I might be off key here but this Sunday is the Third Sunday in Lent and is the First Scrutiny for those who will be Baptized at Easter Vigil.
Feminism has nothing to do with head covering. I am a staunch feminist–if I am told that my daughters or I don’t deserve pay, respect, or opportunities equal to a men, that person will get a taste of my cane.
And yes, I do cover my head–not only at Mass and at my current church’s services, but all the time. It’s a personal spiritual decision between me and God, not affected by things of this world.
Forgive me but I have to object. Feminism, specifically radical feminism, has EVERYTHING to do with head covering and opposition to it. Covering our head (versus men not covering theirs) has to do with being submissive and obediant, something which feminists decry in the name of equality. BTW, you don’t sound like a “feminist”, you just sound like a person who has a sense of justice. That is not one and the same. Feminists would be more the type that pushes for women’s ordination and a woman’s “right” to “choose”…
this has nothing to do with veiling for modesty, or with what Paul prescribes for women in his time and place. You kneel for the prayer and blessing (there may also be a minor exorcism prayer to strengthen you in your fight against sin and evil).
the brown or grey robe is the ancient garb of the penitent or convert, which the Elect now are. You will probably be asked to put it over your regular clothing, and I doubt it will cover your head. you will wear it again on Holy Saturday evening for the beginning of the Vigil until baptism, then you dress in your new clothes and will by given the white garment to put on symbolic of your new life in Christ.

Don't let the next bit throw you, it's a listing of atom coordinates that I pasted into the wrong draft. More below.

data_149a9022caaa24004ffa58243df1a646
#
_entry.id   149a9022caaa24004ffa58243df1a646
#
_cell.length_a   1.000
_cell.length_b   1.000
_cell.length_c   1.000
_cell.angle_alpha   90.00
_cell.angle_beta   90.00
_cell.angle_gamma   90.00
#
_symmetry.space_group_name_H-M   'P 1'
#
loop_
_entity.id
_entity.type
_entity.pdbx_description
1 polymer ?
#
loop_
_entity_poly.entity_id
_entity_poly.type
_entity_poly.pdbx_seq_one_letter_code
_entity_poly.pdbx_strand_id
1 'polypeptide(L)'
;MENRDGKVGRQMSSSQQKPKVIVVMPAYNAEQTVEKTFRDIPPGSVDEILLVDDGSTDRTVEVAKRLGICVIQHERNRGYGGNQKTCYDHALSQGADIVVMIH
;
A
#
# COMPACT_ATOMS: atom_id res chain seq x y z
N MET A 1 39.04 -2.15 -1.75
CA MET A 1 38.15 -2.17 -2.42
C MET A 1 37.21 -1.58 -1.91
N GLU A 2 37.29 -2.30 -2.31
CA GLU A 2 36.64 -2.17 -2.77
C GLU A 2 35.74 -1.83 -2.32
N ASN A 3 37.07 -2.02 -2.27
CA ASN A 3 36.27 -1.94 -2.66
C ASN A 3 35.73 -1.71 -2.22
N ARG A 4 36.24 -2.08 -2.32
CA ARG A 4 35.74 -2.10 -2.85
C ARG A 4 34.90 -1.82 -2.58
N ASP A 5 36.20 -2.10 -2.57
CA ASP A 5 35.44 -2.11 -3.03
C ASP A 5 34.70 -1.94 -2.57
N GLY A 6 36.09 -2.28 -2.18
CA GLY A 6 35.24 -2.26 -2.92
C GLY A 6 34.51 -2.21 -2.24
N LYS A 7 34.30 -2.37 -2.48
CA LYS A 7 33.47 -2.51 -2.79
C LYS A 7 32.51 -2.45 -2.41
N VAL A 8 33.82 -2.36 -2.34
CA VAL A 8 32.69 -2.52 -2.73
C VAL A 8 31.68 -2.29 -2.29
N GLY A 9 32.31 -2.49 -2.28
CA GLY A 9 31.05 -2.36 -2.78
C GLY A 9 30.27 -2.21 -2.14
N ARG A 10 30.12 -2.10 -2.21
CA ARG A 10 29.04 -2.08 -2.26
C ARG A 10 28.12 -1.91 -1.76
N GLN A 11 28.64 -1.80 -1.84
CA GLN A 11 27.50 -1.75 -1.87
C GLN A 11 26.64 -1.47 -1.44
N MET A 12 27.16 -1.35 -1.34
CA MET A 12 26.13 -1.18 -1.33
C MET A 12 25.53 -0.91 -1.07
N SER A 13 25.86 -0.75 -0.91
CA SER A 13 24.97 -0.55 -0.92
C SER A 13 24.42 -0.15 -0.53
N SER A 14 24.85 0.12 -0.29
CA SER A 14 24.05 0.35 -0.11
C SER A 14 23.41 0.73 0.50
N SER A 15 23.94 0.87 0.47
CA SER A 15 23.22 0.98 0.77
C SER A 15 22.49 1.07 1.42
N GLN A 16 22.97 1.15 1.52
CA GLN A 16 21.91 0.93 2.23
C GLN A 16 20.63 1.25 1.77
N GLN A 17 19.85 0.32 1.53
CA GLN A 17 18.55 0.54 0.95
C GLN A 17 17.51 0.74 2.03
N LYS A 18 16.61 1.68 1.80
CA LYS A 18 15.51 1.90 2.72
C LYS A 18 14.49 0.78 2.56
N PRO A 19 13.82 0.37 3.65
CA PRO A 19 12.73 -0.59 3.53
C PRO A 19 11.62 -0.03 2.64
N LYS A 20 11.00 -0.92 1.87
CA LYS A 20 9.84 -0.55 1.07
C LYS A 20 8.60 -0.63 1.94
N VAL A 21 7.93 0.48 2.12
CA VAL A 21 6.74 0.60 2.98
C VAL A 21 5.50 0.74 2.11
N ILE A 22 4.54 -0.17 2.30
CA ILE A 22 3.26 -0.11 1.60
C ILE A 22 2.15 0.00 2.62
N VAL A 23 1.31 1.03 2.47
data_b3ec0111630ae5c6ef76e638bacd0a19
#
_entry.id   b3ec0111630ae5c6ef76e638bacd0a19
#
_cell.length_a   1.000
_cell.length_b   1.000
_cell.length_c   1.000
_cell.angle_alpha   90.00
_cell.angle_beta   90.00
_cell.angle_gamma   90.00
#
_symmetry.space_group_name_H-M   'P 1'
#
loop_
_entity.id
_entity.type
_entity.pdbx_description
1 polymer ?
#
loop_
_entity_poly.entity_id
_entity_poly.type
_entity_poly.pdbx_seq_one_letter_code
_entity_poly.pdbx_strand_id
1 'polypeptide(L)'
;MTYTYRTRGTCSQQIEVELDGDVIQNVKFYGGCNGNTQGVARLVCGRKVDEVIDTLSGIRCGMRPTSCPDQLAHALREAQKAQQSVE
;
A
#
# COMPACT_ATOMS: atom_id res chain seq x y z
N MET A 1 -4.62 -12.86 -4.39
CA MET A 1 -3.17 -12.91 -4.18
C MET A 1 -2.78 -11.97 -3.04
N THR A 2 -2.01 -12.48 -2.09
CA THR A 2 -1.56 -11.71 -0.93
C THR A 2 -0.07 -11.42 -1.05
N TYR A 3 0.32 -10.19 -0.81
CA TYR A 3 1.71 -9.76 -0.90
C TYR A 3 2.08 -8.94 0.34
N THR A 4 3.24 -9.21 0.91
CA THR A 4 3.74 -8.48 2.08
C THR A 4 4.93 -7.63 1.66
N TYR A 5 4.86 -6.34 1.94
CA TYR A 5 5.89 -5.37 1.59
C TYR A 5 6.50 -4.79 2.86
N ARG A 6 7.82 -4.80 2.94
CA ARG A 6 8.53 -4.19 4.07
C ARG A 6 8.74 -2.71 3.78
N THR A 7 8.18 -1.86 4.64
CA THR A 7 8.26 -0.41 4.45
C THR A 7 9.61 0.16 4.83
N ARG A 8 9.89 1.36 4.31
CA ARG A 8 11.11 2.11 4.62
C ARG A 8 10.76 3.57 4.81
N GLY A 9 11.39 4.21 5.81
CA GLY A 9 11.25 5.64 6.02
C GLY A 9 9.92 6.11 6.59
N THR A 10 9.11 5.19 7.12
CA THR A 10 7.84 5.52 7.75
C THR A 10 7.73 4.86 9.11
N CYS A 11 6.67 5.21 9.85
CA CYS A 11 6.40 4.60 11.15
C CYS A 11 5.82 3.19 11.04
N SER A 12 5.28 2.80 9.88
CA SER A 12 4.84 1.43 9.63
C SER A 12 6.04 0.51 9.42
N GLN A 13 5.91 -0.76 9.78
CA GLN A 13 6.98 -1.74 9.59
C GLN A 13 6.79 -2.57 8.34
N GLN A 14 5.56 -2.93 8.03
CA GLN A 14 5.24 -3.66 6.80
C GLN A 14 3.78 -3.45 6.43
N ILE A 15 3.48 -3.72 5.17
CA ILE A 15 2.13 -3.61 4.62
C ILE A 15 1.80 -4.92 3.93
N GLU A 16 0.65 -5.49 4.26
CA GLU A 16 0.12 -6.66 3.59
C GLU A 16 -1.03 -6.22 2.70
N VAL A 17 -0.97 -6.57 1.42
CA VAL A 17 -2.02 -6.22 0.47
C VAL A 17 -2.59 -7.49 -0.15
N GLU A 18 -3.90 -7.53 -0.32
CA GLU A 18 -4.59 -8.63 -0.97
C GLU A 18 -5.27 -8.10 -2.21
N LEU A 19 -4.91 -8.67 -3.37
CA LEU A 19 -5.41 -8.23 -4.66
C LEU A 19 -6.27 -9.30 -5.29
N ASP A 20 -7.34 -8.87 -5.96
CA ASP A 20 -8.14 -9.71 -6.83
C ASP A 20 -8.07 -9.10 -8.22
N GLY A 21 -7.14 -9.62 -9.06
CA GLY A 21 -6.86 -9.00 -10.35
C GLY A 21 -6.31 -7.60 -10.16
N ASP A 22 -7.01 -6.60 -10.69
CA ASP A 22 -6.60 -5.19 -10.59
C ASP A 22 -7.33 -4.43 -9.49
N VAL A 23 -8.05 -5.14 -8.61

we use a grey robe only for the Vigil but I have seen other parishes bring their catechumens to the rite of election in their penitential robe (over normal clothing, no veil)
I know the robes have nothing to do with modesty, and you’re right in your explanation as to why we’re wearing the robes…that’s the same thing they told us at Church. But what I was asking about was how to wear a veil during this event coming up next Sunday. I want to veil, and I totally disagree about the “in his time and place” comment because if it was just meant to be for that then why have women veiled all the way from Paul’s time up until the mid 1900’s? I suppose that another lengthy discussion to be had.
Brown robes and kneeling for the scrutinies? Good heavens, what is this, the middle ages?
I suppose the priest will slap the elect, too?
Congratulations, dear elect!
Even though every Sunday is an Easter, this being Great Lent it seems to me that it would be more appropriate that throughout this period any head covering not be brightly colored. I don’t know if that is something Latin Catholics do consider, but it would be my own take on it.